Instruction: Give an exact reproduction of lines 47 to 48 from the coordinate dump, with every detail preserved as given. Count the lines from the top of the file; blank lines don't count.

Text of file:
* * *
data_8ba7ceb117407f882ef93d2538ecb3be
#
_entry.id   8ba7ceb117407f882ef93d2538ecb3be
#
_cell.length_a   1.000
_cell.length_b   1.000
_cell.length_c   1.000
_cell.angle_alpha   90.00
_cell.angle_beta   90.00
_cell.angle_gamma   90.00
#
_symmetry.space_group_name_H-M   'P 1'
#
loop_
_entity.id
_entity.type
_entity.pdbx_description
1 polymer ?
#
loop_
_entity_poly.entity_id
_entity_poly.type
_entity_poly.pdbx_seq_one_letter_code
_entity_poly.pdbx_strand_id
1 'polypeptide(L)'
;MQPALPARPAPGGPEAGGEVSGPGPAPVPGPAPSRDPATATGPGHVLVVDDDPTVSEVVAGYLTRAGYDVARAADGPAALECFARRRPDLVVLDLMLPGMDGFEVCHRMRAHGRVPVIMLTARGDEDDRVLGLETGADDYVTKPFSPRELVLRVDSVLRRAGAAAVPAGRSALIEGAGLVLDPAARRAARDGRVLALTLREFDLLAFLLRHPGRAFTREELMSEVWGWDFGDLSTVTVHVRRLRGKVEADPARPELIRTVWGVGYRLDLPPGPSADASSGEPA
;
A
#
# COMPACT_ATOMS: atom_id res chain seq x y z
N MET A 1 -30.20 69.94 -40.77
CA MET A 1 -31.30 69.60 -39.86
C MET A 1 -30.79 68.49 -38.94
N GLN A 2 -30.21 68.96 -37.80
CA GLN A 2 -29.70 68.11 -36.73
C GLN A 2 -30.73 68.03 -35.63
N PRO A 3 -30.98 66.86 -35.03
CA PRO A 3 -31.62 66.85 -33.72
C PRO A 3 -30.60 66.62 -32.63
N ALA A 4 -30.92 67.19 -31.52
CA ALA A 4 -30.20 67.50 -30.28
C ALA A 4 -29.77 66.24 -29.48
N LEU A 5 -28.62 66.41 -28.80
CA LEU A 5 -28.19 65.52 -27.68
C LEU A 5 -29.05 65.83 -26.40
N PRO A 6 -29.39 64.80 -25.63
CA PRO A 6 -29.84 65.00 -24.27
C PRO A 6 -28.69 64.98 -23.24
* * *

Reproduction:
CA PRO A 6 -29.84 65.00 -24.27
C PRO A 6 -28.69 64.98 -23.24